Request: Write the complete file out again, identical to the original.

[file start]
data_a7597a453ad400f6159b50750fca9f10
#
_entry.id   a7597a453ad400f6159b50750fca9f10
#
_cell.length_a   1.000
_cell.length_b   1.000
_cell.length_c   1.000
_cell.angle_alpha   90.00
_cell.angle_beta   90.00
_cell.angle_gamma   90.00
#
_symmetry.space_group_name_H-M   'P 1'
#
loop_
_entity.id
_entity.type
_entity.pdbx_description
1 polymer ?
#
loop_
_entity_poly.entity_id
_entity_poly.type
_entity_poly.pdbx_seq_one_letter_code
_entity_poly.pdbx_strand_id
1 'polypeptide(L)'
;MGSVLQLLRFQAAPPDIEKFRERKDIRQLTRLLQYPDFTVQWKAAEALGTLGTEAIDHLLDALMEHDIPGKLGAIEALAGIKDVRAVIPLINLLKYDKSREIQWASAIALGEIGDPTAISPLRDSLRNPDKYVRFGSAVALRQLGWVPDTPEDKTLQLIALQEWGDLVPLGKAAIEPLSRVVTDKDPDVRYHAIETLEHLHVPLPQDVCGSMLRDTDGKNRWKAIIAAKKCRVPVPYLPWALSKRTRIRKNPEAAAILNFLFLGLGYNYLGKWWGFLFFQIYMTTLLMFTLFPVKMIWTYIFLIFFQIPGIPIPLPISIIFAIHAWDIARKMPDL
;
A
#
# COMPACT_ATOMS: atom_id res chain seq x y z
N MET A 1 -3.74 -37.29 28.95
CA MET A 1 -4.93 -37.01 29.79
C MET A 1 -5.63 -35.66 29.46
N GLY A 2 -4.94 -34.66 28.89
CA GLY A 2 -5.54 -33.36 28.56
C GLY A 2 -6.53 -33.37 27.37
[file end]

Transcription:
data_a7597a453ad400f6159b50750fca9f10
#
_entry.id   a7597a453ad400f6159b50750fca9f10
#
_cell.length_a   1.000
_cell.length_b   1.000
_cell.length_c   1.000
_cell.angle_alpha   90.00
_cell.angle_beta   90.00
_cell.angle_gamma   90.00
#
_symmetry.space_group_name_H-M   'P 1'
#
loop_
_entity.id
_entity.type
_entity.pdbx_description
1 polymer ?
#
loop_
_entity_poly.entity_id
_entity_poly.type
_entity_poly.pdbx_seq_one_letter_code
_entity_poly.pdbx_strand_id
1 'polypeptide(L)'
;MGSVLQLLRFQAAPPDIEKFRERKDIRQLTRLLQYPDFTVQWKAAEALGTLGTEAIDHLLDALMEHDIPGKLGAIEALAGIKDVRAVIPLINLLKYDKSREIQWASAIALGEIGDPTAISPLRDSLRNPDKYVRFGSAVALRQLGWVPDTPEDKTLQLIALQEWGDLVPLGKAAIEPLSRVVTDKDPDVRYHAIETLEHLHVPLPQDVCGSMLRDTDGKNRWKAIIAAKKCRVPVPYLPWALSKRTRIRKNPEAAAILNFLFLGLGYNYLGKWWGFLFFQIYMTTLLMFTLFPVKMIWTYIFLIFFQIPGIPIPLPISIIFAIHAWDIARKMPDL
;
A
#
# COMPACT_ATOMS: atom_id res chain seq x y z
N MET A 1 -3.74 -37.29 28.95
CA MET A 1 -4.93 -37.01 29.79
C MET A 1 -5.63 -35.66 29.46
N GLY A 2 -4.94 -34.66 28.89
CA GLY A 2 -5.54 -33.36 28.56
C GLY A 2 -6.53 -33.37 27.37